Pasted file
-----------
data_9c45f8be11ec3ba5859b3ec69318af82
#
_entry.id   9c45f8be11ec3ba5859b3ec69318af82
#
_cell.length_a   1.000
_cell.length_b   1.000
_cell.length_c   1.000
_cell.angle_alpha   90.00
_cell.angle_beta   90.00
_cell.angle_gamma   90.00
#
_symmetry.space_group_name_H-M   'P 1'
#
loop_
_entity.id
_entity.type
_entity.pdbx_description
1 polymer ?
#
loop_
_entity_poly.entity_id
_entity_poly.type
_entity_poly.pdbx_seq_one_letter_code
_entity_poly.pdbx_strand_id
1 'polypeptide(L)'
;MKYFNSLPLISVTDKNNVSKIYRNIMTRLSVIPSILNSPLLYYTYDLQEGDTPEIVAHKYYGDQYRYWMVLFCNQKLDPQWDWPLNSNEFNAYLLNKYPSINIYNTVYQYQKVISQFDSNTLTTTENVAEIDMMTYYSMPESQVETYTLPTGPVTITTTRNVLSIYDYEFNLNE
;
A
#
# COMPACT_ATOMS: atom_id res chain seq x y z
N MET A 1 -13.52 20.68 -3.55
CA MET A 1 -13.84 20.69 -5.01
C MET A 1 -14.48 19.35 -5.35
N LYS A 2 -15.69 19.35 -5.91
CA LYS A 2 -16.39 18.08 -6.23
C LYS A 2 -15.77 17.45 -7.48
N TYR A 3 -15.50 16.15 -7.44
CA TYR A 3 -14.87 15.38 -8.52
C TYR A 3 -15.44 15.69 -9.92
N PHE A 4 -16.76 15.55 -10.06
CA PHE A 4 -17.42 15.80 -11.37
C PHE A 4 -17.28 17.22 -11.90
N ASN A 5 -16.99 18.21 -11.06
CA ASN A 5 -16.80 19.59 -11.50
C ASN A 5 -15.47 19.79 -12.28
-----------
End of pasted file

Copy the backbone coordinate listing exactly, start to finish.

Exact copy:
data_9c45f8be11ec3ba5859b3ec69318af82
#
_entry.id   9c45f8be11ec3ba5859b3ec69318af82
#
_cell.length_a   1.000
_cell.length_b   1.000
_cell.length_c   1.000
_cell.angle_alpha   90.00
_cell.angle_beta   90.00
_cell.angle_gamma   90.00
#
_symmetry.space_group_name_H-M   'P 1'
#
loop_
_entity.id
_entity.type
_entity.pdbx_description
1 polymer ?
#
loop_
_entity_poly.entity_id
_entity_poly.type
_entity_poly.pdbx_seq_one_letter_code
_entity_poly.pdbx_strand_id
1 'polypeptide(L)'
;MKYFNSLPLISVTDKNNVSKIYRNIMTRLSVIPSILNSPLLYYTYDLQEGDTPEIVAHKYYGDQYRYWMVLFCNQKLDPQWDWPLNSNEFNAYLLNKYPSINIYNTVYQYQKVISQFDSNTLTTTENVAEIDMMTYYSMPESQVETYTLPTGPVTITTTRNVLSIYDYEFNLNE
;
A
#
# COMPACT_ATOMS: atom_id res chain seq x y z
N MET A 1 -13.52 20.68 -3.55
CA MET A 1 -13.84 20.69 -5.01
C MET A 1 -14.48 19.35 -5.35
N LYS A 2 -15.69 19.35 -5.91
CA LYS A 2 -16.39 18.08 -6.23
C LYS A 2 -15.77 17.45 -7.48
N TYR A 3 -15.50 16.15 -7.44
CA TYR A 3 -14.87 15.38 -8.52
C TYR A 3 -15.44 15.69 -9.92
N PHE A 4 -16.76 15.55 -10.06
CA PHE A 4 -17.42 15.80 -11.37
C PHE A 4 -17.28 17.22 -11.90
N ASN A 5 -16.99 18.21 -11.06
CA ASN A 5 -16.80 19.59 -11.50
C ASN A 5 -15.47 19.79 -12.28